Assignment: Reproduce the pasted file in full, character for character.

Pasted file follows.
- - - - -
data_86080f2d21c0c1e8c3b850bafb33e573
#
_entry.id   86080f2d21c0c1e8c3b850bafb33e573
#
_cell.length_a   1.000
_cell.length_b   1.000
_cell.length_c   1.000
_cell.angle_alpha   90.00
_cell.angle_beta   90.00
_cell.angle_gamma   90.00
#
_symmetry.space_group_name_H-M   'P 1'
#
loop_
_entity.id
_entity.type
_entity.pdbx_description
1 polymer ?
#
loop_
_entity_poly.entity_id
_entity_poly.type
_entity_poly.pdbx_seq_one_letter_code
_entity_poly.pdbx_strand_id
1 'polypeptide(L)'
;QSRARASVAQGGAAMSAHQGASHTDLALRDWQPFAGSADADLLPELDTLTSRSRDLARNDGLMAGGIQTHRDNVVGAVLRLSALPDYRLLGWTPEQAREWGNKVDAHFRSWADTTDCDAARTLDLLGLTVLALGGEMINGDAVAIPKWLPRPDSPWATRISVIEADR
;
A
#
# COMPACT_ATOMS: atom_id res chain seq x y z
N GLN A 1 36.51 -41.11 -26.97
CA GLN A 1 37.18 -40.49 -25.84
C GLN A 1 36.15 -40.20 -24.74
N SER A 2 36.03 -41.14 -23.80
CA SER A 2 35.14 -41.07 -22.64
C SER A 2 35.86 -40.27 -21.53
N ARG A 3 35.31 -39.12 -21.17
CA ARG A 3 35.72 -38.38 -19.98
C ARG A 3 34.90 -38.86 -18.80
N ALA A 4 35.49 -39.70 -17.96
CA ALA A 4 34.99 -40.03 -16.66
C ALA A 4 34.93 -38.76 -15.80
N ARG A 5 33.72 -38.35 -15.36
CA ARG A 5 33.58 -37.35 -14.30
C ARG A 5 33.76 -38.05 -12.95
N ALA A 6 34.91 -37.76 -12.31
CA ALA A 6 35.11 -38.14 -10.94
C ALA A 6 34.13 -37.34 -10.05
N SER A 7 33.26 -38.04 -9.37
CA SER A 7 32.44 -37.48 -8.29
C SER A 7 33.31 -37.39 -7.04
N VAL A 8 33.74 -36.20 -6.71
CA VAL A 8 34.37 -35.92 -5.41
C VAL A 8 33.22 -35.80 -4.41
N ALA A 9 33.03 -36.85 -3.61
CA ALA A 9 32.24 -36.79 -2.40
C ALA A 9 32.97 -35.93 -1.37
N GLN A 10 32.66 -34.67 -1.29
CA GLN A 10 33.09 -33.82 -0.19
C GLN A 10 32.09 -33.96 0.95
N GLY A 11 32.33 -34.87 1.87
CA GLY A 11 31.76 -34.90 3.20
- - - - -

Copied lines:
data_86080f2d21c0c1e8c3b850bafb33e573
#
_entry.id   86080f2d21c0c1e8c3b850bafb33e573
#
_cell.length_a   1.000
_cell.length_b   1.000
_cell.length_c   1.000
_cell.angle_alpha   90.00
_cell.angle_beta   90.00
_cell.angle_gamma   90.00
#
_symmetry.space_group_name_H-M   'P 1'
#
loop_
_entity.id
_entity.type
_entity.pdbx_description
1 polymer ?
#
loop_
_entity_poly.entity_id
_entity_poly.type
_entity_poly.pdbx_seq_one_letter_code
_entity_poly.pdbx_strand_id
1 'polypeptide(L)'
;QSRARASVAQGGAAMSAHQGASHTDLALRDWQPFAGSADADLLPELDTLTSRSRDLARNDGLMAGGIQTHRDNVVGAVLRLSALPDYRLLGWTPEQAREWGNKVDAHFRSWADTTDCDAARTLDLLGLTVLALGGEMINGDAVAIPKWLPRPDSPWATRISVIEADR
;
A
#
# COMPACT_ATOMS: atom_id res chain seq x y z
N GLN A 1 36.51 -41.11 -26.97
CA GLN A 1 37.18 -40.49 -25.84
C GLN A 1 36.15 -40.20 -24.74
N SER A 2 36.03 -41.14 -23.80
CA SER A 2 35.14 -41.07 -22.64
C SER A 2 35.86 -40.27 -21.53
N ARG A 3 35.31 -39.12 -21.17
CA ARG A 3 35.72 -38.38 -19.98
C ARG A 3 34.90 -38.86 -18.80
N ALA A 4 35.49 -39.70 -17.96
CA ALA A 4 34.99 -40.03 -16.66
C ALA A 4 34.93 -38.76 -15.80
N ARG A 5 33.72 -38.35 -15.36
CA ARG A 5 33.58 -37.35 -14.30
C ARG A 5 33.76 -38.05 -12.95
N ALA A 6 34.91 -37.76 -12.31
CA ALA A 6 35.11 -38.14 -10.94
C ALA A 6 34.13 -37.34 -10.05
N SER A 7 33.26 -38.04 -9.37
CA SER A 7 32.44 -37.48 -8.29
C SER A 7 33.31 -37.39 -7.04
N VAL A 8 33.74 -36.20 -6.71
CA VAL A 8 34.37 -35.92 -5.41
C VAL A 8 33.22 -35.80 -4.41
N ALA A 9 33.03 -36.85 -3.61
CA ALA A 9 32.24 -36.79 -2.40
C ALA A 9 32.97 -35.93 -1.37
N GLN A 10 32.66 -34.67 -1.29
CA GLN A 10 33.09 -33.82 -0.19
C GLN A 10 32.09 -33.96 0.95
N GLY A 11 32.33 -34.87 1.87
CA GLY A 11 31.76 -34.90 3.20